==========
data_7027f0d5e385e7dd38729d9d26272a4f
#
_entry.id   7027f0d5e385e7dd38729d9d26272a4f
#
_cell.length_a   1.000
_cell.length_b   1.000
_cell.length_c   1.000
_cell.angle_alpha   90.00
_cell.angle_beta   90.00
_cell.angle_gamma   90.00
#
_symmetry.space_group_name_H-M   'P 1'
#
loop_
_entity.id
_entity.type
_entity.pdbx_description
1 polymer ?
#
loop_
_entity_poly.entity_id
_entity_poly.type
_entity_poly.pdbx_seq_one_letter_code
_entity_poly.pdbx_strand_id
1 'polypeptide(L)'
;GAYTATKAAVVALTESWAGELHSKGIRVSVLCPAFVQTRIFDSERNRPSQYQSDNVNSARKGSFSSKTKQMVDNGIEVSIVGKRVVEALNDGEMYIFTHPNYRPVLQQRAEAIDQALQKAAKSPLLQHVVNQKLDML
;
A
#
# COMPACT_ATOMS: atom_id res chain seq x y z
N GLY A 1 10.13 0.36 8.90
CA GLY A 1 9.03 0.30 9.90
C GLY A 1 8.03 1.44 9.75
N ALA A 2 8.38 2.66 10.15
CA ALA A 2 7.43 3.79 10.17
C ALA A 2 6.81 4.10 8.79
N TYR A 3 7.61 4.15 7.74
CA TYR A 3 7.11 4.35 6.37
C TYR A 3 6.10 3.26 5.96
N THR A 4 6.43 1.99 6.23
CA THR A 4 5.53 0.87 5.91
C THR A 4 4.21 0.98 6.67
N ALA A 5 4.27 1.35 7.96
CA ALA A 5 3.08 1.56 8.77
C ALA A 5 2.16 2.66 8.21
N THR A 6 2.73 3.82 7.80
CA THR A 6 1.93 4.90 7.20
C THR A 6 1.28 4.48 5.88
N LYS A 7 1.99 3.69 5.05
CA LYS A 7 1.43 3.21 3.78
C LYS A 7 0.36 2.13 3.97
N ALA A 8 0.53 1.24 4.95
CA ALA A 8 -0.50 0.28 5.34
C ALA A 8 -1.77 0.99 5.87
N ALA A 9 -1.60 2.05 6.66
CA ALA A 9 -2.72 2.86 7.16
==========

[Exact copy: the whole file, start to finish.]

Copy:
data_7027f0d5e385e7dd38729d9d26272a4f
#
_entry.id   7027f0d5e385e7dd38729d9d26272a4f
#
_cell.length_a   1.000
_cell.length_b   1.000
_cell.length_c   1.000
_cell.angle_alpha   90.00
_cell.angle_beta   90.00
_cell.angle_gamma   90.00
#
_symmetry.space_group_name_H-M   'P 1'
#
loop_
_entity.id
_entity.type
_entity.pdbx_description
1 polymer ?
#
loop_
_entity_poly.entity_id
_entity_poly.type
_entity_poly.pdbx_seq_one_letter_code
_entity_poly.pdbx_strand_id
1 'polypeptide(L)'
;GAYTATKAAVVALTESWAGELHSKGIRVSVLCPAFVQTRIFDSERNRPSQYQSDNVNSARKGSFSSKTKQMVDNGIEVSIVGKRVVEALNDGEMYIFTHPNYRPVLQQRAEAIDQALQKAAKSPLLQHVVNQKLDML
;
A
#
# COMPACT_ATOMS: atom_id res chain seq x y z
N GLY A 1 10.13 0.36 8.90
CA GLY A 1 9.03 0.30 9.90
C GLY A 1 8.03 1.44 9.75
N ALA A 2 8.38 2.66 10.15
CA ALA A 2 7.43 3.79 10.17
C ALA A 2 6.81 4.10 8.79
N TYR A 3 7.61 4.15 7.74
CA TYR A 3 7.11 4.35 6.37
C TYR A 3 6.10 3.26 5.96
N THR A 4 6.43 1.99 6.23
CA THR A 4 5.53 0.87 5.91
C THR A 4 4.21 0.98 6.67
N ALA A 5 4.27 1.35 7.96
CA ALA A 5 3.08 1.56 8.77
C ALA A 5 2.16 2.66 8.21
N THR A 6 2.73 3.82 7.80
CA THR A 6 1.93 4.90 7.20
C THR A 6 1.28 4.48 5.88
N LYS A 7 1.99 3.69 5.05
CA LYS A 7 1.43 3.21 3.78
C LYS A 7 0.36 2.13 3.97
N ALA A 8 0.53 1.24 4.95
CA ALA A 8 -0.50 0.28 5.34
C ALA A 8 -1.77 0.99 5.87
N ALA A 9 -1.60 2.05 6.66
CA ALA A 9 -2.72 2.86 7.16